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- and is also attributed to Freya after she found her husband Ódr under a myrtle-tree after his many months of absence (see Norse mythology). Traditions of brides wearing crowns of myrtle on their wedding day was common to ..... and the ancient Germanic peoples.
Myrtle is a strict Mediterranean plant, and would not have been a familiar plant, nor at all readily available, to Norse or other ancient Germanic people. Probably mis-translation of some other plant that had these uses in northern Europe. MPF 00:01, 17 August 2005 (UTC)
- A tiny amount of research found this--maybe the explanation?
- Bog Myrtle, candleberry (Myrica gale -- Family Myricaceae) is quite a different plant from the Sweet Gale family. The leaves and small winged fruits of this small plant yield an aromatic wax that smells like bay leaves. The leaves are used to make a tea in both China and Wales. In Europe, they are used to make gale beer, using the leaves in place of hops. The fruits have been used in France, Sweden, and northern England to flavour soups, but also in making candles. They were soaked in hot water to release the wax, which was then made into scented candles, and thus, its nickname. Badagnani 01:04, 17 August 2005 (UTC)
- Interesting thought thanks; it could well apply to wearing crowns, but I think Ódr would have had great difficulty hiding under a metre-high shrub :-) - MPF 09:40, 17 August 2005 (UTC)
- I've just left messages in the "discussion" pages for the "Odin" articles in both Norwegian-language Wiki sites asking for both the Norwegian and Latin name of the plant from the original Norwegian version of the Freya/Ódr legend. But didn't these legends originate in the Rhine area of Germany, well prior to the year 1000? Is there a form of myrtle which grows there? We've gotta keep our options open here! :) Badagnani 18:52, 17 August 2005 (UTC)
- I've checked some books here, and there is no mention of myrtle in Scandinavian medieval folklore, only in Greek and Arabic traditions. The tradition of using it for wedding crowns is later; it's mentioned in relation to women bringing it to church. It's also said to be difficult to grow here, and it's normally kept as a potted plant in Norway. There are some specimens in the wild, but it's not common. I'm still trying to identify the plant actually meant. One possbility is that it is a later error in the texts; there are many indications of later contamination of the Norse texts. Cnyborg 19:20, 17 August 2005 (UTC)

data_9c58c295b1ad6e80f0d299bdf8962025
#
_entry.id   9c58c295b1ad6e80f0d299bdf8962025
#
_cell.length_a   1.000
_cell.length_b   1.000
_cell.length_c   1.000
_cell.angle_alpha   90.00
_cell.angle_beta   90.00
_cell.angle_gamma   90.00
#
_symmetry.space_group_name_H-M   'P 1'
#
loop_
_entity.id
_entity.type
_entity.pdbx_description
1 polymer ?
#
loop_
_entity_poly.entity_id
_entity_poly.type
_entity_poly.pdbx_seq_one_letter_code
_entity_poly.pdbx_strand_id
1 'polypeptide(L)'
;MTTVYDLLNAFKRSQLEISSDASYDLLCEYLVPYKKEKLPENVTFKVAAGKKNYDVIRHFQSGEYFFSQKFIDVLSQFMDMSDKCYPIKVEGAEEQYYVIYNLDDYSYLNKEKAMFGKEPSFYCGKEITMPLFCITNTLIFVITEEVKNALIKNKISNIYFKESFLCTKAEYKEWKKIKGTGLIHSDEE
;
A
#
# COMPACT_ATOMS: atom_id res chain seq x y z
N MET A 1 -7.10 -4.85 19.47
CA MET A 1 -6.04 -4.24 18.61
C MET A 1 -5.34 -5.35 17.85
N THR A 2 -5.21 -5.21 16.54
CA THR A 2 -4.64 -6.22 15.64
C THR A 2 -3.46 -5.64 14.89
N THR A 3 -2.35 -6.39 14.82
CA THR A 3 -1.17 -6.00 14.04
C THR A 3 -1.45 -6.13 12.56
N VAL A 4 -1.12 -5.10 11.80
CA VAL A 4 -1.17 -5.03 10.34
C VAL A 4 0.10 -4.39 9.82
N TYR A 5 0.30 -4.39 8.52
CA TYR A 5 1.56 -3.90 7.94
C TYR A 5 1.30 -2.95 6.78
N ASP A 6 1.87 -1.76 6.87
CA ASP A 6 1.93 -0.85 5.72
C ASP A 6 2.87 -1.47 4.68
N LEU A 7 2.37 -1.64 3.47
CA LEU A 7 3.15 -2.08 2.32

Why does the opening paragraph say it's one or two species, when two species are clearly described? Is there some controversy that they might in fact be a single species? Badagnani 21:09, 12 December 2005 (UTC)
What about myrtle being used as a spice and is it toxic? What about the berries?
- Probably not toxic in moderate amounts (or, at least, no more toxic than other very bitter herbs like rue or wormwood), seeing that the berries have been used as a spice and flavoring for alcoholic beverages for a long time. See this website for more: http://www.uni-graz.at/~katzer/engl/Myrt_com.html Badagnani 04:55, 16 January 2006 (UTC)
Disambiguation with Moaning Myrtle?
What do you all think? Could such an addition be appropriate? -- Jokes Free4Me 11:21, 13 August 2006 (UTC)
'The Myrtle (Myrtus) is a genus of one or two species...'
'...with...' or '...of...'?100110100 07:53, 24 September 2006 (UTC)
Symbolism and uses
'The beautifully mottled wood is used in turning.'. What is turning?100110100 08:29, 24 September 2006 (UTC)
Couldn't resist adding the following: Although this plant is mentioned regularly in European mythology, there are few traditional medicinal uses recorded. However, anyone who has ever used it to improve a respiratory condition will sing its praises and never overlook it again. The fresh, clear aroma of this oil is excellent at clearing the airways, and as it is considered safe for young and old alike has many uses for the working aromatherapist. I'm generally cautious about repeating the claims of complementary therapy 'novels', but have enough personal experience of this oil (as a Biochemist)to consider that this was justified... Cjsunbird (talk) 21:36, 6 April 2010 (UTC)
- I think your statement is not well founded as Myrtle and its various extracts are very well known and widely used in europe and apparently also in China among other places. See for example the German wikipedia de:Myrtol and just try a Google or PubMed article search on "Myrtol" or "Myrtle" and you fill find loads of articles. In fact I am adding at least one here. Jahibadkaret (talk) 14:01, 18 November 2010 (UTC)
Thought "indispensible" was a typo - it's not listed at dictionary.com. Anyone have a source for this spelling variation? If so, I'll change the AWB typo rule so no more get changed. GoingBatty (talk) 05:38, 7 March 2011 (UTC)